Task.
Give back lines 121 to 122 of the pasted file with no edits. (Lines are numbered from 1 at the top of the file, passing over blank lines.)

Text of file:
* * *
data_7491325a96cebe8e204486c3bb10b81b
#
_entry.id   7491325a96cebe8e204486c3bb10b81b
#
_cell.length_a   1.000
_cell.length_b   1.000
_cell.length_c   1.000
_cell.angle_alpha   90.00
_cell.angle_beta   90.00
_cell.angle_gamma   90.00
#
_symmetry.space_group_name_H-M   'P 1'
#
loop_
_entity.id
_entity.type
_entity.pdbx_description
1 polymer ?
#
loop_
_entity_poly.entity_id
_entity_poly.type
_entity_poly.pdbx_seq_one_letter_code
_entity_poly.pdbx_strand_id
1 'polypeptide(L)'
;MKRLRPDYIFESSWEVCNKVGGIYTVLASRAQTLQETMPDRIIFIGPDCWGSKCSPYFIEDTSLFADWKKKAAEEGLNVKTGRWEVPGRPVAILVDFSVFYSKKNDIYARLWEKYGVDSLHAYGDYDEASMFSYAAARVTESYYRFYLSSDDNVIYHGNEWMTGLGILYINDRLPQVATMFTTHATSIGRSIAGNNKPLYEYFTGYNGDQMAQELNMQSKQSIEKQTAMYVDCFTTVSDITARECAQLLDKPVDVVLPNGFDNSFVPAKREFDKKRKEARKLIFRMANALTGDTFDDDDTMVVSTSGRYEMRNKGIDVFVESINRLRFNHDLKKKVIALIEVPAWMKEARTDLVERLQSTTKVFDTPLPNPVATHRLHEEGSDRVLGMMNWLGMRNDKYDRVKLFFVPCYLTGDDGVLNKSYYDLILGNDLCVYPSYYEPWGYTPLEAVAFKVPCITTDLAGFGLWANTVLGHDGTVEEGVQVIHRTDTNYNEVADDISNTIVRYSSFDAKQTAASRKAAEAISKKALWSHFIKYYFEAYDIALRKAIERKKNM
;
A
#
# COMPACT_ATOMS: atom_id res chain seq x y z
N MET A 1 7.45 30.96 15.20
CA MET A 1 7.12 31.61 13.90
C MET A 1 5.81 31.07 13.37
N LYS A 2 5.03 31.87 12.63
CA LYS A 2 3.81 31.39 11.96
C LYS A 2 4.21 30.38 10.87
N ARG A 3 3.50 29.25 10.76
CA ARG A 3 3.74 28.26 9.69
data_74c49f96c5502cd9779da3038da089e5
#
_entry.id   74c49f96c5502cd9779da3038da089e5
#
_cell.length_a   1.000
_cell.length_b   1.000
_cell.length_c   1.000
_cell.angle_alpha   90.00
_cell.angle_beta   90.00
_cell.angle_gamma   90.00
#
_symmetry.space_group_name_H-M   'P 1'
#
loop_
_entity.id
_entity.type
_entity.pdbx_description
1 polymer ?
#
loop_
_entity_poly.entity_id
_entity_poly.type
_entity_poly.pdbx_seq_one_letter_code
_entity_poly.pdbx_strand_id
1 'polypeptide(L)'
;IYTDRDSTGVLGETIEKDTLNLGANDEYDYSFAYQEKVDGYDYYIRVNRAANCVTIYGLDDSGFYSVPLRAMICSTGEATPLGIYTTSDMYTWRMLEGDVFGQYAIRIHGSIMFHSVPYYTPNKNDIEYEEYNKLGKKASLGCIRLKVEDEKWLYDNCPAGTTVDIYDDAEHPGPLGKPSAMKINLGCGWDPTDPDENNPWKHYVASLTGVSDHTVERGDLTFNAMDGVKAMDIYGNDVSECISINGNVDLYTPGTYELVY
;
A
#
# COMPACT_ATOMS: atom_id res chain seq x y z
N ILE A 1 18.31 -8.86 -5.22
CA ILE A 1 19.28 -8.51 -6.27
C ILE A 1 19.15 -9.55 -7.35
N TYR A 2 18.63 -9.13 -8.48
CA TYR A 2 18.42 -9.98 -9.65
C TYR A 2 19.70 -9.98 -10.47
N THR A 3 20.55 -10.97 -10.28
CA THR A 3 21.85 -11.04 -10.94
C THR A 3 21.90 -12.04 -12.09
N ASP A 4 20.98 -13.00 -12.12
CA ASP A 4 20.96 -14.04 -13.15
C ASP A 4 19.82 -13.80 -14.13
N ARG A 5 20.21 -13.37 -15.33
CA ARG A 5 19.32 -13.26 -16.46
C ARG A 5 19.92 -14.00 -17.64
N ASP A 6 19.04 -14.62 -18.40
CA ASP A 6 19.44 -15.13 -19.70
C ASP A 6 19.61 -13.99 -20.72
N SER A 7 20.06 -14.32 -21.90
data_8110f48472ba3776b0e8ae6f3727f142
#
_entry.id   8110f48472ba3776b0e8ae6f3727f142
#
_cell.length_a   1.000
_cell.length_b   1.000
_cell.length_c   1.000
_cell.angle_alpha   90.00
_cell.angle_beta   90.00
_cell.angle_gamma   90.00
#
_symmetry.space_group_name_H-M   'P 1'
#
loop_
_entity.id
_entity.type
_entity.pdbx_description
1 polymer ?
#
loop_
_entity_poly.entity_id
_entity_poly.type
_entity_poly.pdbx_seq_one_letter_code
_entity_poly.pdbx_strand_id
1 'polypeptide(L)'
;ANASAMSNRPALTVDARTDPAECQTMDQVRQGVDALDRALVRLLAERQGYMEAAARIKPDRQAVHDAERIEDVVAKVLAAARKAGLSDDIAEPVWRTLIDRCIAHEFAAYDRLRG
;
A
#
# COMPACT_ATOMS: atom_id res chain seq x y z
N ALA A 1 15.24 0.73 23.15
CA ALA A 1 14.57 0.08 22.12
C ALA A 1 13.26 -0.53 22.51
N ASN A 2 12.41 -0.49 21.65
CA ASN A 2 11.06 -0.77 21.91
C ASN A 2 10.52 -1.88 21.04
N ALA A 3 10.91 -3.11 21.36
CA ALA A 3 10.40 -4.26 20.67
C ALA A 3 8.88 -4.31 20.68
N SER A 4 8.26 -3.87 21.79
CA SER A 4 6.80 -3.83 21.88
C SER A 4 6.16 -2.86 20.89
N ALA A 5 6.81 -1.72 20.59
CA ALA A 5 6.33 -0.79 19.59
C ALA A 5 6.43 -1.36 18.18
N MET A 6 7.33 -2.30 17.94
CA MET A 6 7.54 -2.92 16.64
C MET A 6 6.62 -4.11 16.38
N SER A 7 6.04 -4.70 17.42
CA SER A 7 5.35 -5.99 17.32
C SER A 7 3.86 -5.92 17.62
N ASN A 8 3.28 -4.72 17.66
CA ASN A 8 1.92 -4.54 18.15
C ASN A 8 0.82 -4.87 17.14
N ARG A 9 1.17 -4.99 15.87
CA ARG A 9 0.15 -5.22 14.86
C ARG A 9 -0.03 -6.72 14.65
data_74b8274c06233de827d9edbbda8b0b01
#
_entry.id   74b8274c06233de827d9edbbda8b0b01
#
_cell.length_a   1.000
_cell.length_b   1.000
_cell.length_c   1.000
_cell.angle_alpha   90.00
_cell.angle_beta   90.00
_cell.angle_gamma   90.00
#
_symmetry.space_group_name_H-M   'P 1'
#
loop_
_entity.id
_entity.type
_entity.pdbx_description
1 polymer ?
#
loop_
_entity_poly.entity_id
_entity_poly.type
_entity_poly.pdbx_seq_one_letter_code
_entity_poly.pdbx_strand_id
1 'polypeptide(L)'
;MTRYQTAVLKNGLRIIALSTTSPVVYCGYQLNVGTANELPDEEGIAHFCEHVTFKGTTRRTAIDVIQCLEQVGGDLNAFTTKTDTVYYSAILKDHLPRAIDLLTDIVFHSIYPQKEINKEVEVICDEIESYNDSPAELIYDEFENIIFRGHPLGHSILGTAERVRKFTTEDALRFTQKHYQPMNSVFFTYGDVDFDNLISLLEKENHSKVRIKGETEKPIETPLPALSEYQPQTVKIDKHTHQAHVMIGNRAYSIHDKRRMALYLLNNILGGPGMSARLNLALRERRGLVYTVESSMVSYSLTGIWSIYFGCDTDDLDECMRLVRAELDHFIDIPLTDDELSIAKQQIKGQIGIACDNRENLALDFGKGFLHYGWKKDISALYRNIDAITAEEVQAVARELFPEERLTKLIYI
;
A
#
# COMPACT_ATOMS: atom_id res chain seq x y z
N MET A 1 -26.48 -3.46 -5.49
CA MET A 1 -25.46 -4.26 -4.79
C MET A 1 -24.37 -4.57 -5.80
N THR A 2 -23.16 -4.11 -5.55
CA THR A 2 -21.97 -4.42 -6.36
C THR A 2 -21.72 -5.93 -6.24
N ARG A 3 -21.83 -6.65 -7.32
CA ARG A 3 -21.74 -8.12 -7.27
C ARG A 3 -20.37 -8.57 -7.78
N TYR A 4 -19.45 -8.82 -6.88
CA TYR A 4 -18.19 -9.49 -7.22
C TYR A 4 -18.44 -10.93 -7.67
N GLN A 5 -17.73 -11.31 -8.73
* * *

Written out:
N ASN A 2 12.41 -0.49 21.65
CA ASN A 2 11.06 -0.77 21.91